World Health Organization (WHO) celebrates the World Expo Day every year on November 17, to put the headlamp on premature…
Retinopathy of Prematurality (ROP) is a dynamic, time-bound disease that is not present at birth. The condition is associated with the eyesight of children who have previously received intensive newborn care (with or without oxygen treatment) that help save their lives but seriously affect their eye development.
The condition is characterized by the development of abnormal blood vessels in the retina, resulting in scarring and retinal removal. ROP can be mild and can resolve spontaneously, but in serious cases it can progress and lead to blindness.
ROP usually only starts two weeks after birth, which provides a window for screening and activation of treatment at the right time, while the child is still undergoing newborn care at the hospital.
However, ROP can be treated by lasers if detected by proper retinal examination before 30 days after birth. “Tees Din Roshni Ke” (thirty days for Vision) should be a slogan implemented for all early children. Inability to get the first retinal screening done efficiently and on time is a big gap that needs to be addressed. Lack of trained staff to deliver effective treatment at bed for children, especially those who are still in critical care, and then the difficulties with a follow-up are some of the gaps that need to be addressed.
Chronic hypoxia (lack of oxygen), intrauterine growth retardation and prenatal and postnatal conditions are the most common triggers of ROP. Children born for 34 weeks gestation and weighing less than 2000 grams are especially susceptible to ROP and must be screened within 20-30 days of birth.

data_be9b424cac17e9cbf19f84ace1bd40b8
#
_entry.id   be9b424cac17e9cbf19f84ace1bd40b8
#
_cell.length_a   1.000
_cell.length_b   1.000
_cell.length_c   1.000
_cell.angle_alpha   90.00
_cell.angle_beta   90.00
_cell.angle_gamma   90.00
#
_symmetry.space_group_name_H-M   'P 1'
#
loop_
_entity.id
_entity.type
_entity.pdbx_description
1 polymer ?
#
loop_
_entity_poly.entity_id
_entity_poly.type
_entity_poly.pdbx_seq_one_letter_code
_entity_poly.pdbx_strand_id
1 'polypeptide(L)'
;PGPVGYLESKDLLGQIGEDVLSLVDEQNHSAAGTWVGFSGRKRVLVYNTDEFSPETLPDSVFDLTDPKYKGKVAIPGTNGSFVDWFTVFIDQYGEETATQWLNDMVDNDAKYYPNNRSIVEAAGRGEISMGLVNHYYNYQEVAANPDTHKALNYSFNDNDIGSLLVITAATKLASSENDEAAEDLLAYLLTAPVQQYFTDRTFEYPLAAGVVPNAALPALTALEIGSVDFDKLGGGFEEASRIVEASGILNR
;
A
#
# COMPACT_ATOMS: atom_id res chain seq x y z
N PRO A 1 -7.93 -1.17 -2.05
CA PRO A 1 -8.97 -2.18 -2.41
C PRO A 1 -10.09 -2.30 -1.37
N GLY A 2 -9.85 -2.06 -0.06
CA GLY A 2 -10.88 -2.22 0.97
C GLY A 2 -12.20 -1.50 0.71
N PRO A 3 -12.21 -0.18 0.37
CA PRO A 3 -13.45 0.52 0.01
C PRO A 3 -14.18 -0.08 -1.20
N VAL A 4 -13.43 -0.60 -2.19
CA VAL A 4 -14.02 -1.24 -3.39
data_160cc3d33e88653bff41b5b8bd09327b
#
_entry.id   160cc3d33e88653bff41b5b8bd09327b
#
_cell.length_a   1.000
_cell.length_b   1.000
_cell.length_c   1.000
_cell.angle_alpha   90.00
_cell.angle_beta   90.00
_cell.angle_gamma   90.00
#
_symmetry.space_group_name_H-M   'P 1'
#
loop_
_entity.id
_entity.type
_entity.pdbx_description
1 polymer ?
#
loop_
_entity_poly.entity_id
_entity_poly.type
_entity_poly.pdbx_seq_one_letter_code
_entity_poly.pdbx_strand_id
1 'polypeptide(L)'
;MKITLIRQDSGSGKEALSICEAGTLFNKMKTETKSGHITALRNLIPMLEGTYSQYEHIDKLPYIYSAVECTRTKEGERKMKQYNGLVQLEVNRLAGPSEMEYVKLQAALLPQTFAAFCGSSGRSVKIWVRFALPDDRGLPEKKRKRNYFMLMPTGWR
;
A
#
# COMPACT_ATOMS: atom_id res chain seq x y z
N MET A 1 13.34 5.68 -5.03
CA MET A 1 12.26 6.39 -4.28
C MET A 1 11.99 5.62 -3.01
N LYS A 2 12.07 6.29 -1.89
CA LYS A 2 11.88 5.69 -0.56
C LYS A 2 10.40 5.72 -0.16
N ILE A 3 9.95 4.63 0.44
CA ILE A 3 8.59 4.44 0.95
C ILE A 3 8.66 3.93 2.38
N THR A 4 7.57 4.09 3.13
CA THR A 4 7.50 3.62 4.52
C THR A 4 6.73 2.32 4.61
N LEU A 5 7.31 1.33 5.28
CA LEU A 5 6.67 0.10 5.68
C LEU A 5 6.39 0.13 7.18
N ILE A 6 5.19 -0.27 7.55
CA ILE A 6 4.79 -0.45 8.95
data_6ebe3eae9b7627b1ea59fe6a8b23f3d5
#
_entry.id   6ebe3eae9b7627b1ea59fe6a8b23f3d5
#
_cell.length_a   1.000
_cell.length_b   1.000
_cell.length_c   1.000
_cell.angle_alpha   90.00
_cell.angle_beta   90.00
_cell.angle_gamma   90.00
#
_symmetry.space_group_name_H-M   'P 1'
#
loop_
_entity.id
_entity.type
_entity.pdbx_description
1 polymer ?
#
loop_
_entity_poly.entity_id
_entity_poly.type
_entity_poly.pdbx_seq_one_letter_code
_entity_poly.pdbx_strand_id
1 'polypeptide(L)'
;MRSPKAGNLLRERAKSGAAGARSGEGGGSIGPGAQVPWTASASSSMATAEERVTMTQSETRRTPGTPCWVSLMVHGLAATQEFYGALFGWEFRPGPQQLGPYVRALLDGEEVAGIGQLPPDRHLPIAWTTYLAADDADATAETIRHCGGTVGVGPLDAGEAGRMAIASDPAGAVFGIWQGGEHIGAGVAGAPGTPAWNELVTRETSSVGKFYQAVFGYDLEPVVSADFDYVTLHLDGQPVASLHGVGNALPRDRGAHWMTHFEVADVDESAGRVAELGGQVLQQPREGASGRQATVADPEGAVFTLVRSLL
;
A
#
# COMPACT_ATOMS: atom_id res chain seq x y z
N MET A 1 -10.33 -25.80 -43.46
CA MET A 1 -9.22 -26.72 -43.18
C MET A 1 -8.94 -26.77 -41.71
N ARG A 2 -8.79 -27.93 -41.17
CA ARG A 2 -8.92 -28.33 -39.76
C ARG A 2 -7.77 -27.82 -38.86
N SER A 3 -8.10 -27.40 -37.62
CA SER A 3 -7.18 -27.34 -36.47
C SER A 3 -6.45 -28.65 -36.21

High levels of extra oxygen and high carbon levels are also known to aggravate ROP. During neonatal incubation, premature babies should be mixed with oxygen, strictly controlled and monitored by pulse oximeters. Other risk factors associated with the condition include anemia, bradycardia (low heart rate), blood transfusions and intraventricular haemorrhage (hemorrhage).
The initial incubators for pre-terms were established in Boston in 1
941 and first ROP blind children were immediately reported in medical journals in 1942. Since then, there has been a great deal of research and understanding of risk factors and successful management of this condition. Today, we have extensive knowledge to prevent ROP blindness and have successfully done it for more than 90 percent of the children. While many children now receive ROP screening on time and are treated in many large and smaller cities in India, there are major gaps and therefore there are still many ROP blind and visual victims of premature children.
A very tight safety net has to be introduced to keep the premature child with the potential good vision they are born with. Gaps in this aspect can lead to irreversible injuries and a lifetime for poor vision.
Common gaps include the absence of information about ROP among various cadres of healthcare professionals and parents during the first critical days; The medical curriculum for only a few super specialists including ROP; and lack of trained staff to deliver effective treatment for children who are still in crisis management, among other things.
All early people run a higher risk of developing other eye and vision related complications later in life. Common disorders include retinal detachment, myopia (myopia), strabismus (crossed eyes), amblyopia (lazy eye) and glaucoma.
ROP is a potentially avoidable cause of irreversible and usually total blindness in children prematurely. This disease has lifelong consequences for affected children and their families. Survival is achieved because of the great efforts of parents, extended family, doctors, nurses and health policy makers, in addition to technological progress and after the well-worked processes under critical care of the newborn child.
WHO has highlighted ROP as an important target disease in its prevention of blindness programs, “Vision 2020: Right to Sight”, to combat global unrestrained blindness by 2020. On this world’s prematurity day, everyone involved should not only think about “newborn survival” but also their “vision”.
(Dr. Subhadra Jalali, Director, Newborn Eye Health Alliance, LV Prasad Eye Institute Network, Hyderabad. The views are personal. She can be reached at [email protected])  – IANS
Jalali / vm
! (This story has not been edited by Business Standard staff and is automatically generated from a syndicated feed.)